Prevent birds which carry the genetic predisposition for this disease from breeding so that they cannot pass this condition on to their offspring
    Provide the best nutrition possible.
    Provide uncontaminated water and clean air
    Keep your bird's environment clean
     
  4. Grayling

    Grayling New Egg

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    Apr 26, 2011
    Thanks so much for both of those replys! I've bookmarked the disease sight, it's a really good one. Also, I will check more about stargazing. So far this hen does't go in circles and just tilts her head to the side or sometimes upsidedown. Her poop is sometimes watery and unhealthy looking but her appitite seems good. Her eyes look bright and clear but she seems to "miss" a lot when trying to get scratch off the ground. She can eat best when she's eating from a feeder.She never clucks, she only does a growling kind of noise. The other day we brought her in to my art studio and she just sat there on a studio chair all hunched up. Poor baby, I hope she makes it.
     
  5. sweetpeachicks

    sweetpeachicks New Egg

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    Apr 26, 2011
    My hen has a similar behavior. To make a long story short, turns out she is blind in one eye. The original sign was twitching her head all the time at 3 m/old. My theory is that she was pecked at a lot by others and possibly sustained an eye or head injury this way. Other signs that developed were missing aim with pecking for food so others got the food first and still do. At 5 mos/old she developed a gray eye which is no longer a sharp circle. She uses the good eye to see by twisting her neck and head upward as though she is trying to see everything w/the good eye. She is my favorite and lets me carry her around. I make sure she gets enough food and approach her from the good eye side with things. She doesn't walk in a straight line, and tends to hang around the coop a lot while the other 16 hens are foraging all day. She is a good layer and is a real sweetie, but I have to watch out for her since she cannot see like the others.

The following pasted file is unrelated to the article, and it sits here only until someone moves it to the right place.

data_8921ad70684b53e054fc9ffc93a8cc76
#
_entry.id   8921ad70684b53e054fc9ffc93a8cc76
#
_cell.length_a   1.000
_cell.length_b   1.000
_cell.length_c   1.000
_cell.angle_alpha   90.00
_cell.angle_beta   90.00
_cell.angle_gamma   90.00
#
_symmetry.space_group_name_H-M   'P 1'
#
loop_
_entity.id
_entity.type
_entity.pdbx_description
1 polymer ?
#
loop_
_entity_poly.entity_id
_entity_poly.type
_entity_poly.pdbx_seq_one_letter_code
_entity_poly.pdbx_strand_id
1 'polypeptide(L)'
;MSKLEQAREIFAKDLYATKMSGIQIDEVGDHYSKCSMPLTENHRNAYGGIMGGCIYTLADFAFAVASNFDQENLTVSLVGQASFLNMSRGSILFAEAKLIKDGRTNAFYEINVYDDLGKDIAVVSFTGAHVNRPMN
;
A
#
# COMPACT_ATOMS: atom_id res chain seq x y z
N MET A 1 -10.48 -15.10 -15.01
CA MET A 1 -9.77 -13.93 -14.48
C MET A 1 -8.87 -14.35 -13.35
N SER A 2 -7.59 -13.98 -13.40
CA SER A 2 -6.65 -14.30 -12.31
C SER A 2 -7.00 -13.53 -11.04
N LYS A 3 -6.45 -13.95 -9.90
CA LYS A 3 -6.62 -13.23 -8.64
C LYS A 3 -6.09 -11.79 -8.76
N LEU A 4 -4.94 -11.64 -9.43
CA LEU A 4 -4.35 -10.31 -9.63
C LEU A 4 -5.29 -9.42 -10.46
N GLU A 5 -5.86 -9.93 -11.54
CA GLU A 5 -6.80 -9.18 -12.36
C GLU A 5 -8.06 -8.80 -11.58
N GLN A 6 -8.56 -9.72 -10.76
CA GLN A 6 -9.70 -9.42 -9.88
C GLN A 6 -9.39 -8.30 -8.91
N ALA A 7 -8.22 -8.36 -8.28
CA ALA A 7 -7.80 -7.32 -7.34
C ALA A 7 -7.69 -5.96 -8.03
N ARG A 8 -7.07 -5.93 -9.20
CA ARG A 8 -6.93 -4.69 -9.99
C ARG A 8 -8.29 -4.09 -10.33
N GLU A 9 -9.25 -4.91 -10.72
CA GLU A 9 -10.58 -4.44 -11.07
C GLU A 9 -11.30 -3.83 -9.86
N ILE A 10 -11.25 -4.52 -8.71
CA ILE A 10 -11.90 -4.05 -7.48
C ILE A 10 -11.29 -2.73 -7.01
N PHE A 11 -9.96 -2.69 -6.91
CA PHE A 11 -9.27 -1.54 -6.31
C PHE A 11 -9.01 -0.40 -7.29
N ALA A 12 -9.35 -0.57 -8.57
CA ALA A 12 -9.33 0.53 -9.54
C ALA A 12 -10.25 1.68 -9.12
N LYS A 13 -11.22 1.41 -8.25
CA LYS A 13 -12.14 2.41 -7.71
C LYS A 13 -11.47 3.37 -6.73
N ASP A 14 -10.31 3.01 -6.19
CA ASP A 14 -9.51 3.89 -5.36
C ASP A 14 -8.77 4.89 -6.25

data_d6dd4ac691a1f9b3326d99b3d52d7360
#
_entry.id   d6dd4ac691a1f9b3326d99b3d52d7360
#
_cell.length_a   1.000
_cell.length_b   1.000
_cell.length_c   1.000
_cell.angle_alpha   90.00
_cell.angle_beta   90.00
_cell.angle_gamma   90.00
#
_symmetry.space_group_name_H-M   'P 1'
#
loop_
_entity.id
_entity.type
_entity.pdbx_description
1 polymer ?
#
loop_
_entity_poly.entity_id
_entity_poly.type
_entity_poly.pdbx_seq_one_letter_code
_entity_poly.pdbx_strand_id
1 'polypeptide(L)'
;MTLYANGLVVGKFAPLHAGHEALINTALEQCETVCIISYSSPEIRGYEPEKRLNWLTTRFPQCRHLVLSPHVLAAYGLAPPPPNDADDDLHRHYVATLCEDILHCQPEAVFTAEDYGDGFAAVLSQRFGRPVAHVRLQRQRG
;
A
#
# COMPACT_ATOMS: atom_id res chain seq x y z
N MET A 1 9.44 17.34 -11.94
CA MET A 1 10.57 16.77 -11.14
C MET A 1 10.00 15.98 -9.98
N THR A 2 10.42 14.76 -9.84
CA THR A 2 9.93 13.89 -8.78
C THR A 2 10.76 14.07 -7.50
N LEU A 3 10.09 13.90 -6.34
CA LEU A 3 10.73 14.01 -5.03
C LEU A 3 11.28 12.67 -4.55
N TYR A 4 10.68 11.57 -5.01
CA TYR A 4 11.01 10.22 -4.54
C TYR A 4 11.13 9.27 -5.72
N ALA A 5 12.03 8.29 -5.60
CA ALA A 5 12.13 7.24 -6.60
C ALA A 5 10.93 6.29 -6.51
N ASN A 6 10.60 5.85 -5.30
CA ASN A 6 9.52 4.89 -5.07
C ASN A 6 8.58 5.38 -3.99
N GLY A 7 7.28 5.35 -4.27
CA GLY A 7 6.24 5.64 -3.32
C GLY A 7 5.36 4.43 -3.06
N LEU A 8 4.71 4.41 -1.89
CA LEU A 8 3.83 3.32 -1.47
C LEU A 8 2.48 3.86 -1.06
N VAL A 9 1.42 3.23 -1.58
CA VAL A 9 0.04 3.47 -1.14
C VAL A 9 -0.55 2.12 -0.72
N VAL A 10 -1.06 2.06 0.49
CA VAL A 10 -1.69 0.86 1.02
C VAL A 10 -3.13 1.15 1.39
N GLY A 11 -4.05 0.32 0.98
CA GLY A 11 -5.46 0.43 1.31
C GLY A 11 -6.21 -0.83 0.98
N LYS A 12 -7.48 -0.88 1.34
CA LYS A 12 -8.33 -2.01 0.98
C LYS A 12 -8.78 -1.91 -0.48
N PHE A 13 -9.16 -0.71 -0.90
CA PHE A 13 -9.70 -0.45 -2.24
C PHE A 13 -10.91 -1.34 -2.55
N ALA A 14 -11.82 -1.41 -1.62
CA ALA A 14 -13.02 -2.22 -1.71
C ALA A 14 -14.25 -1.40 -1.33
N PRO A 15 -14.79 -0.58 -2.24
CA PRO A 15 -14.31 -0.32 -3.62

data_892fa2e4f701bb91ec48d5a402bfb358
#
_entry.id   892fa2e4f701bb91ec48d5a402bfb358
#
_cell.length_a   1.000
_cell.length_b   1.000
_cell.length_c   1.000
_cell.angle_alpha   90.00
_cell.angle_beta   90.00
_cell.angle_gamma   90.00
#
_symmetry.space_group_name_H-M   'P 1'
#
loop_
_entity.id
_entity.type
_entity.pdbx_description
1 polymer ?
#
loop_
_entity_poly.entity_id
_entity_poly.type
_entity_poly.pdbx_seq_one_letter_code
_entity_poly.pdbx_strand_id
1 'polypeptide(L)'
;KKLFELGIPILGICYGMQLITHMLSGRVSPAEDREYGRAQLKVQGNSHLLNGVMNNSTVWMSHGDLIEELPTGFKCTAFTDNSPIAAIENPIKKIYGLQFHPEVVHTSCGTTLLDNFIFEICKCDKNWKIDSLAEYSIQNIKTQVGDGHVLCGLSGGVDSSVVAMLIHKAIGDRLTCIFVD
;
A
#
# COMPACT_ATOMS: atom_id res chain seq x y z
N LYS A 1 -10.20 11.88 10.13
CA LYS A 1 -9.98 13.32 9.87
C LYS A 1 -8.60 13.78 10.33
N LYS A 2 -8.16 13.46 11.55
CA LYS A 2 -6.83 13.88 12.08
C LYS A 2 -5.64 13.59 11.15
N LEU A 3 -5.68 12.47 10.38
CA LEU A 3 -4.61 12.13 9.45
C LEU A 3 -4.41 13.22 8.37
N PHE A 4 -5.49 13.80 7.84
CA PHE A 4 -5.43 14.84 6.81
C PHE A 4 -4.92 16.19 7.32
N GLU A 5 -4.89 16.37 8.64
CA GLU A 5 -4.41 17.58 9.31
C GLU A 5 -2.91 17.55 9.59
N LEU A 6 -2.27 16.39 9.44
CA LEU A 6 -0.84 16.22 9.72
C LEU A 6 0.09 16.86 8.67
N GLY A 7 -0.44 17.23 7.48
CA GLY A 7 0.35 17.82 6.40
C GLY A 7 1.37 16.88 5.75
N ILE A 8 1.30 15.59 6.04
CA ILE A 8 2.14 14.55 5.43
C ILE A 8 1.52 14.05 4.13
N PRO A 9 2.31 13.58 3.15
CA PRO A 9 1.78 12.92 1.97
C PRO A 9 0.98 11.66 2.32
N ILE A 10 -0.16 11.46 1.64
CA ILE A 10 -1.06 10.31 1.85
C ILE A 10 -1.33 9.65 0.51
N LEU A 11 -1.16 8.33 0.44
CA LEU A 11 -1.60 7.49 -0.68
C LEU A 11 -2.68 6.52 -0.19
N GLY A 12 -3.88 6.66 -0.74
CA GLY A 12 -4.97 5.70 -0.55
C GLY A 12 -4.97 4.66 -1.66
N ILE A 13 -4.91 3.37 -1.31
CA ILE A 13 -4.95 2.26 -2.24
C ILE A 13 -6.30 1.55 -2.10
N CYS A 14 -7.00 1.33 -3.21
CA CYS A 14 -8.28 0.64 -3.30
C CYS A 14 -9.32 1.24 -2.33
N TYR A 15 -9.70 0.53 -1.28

Do you know if your hen can actually see from both eyes? It took me awhile to figure out the blindness, and I will never know the cause. She is 11 mos/old and still twitches her head-like a tic of the neck and head really. Not sure what that is about, but it's probably connected.
    Good Luck, and let me know if you ever get a real diagnosis for your hen.[​IMG]
     
    Last edited: Apr 27, 2011
  6. dawg53

    dawg53 Humble

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    Quote:Since she is an Americauna there might be a simple reason why she is doing this. Your Americauna has a muff/beard, correct? My EE has one as well, and has sometimes had the same behavior as yours. Use scissors to trim back the muff/beard fluff around her eyes so that she can see better. This is most likely why she gets picked on, she cant see them coming at her or know when to move out of their way. Probably has to look up in the sky, turning her head sideways to look for predators or orient herself to get her bearings. Mine didnt walk in a straight line neither, kinda "feeling" her way around, til I trimmed a good bit of her muff back, especially around her eyes for better field vision. Worked great! I hope this is the answer to your problem. Good luck.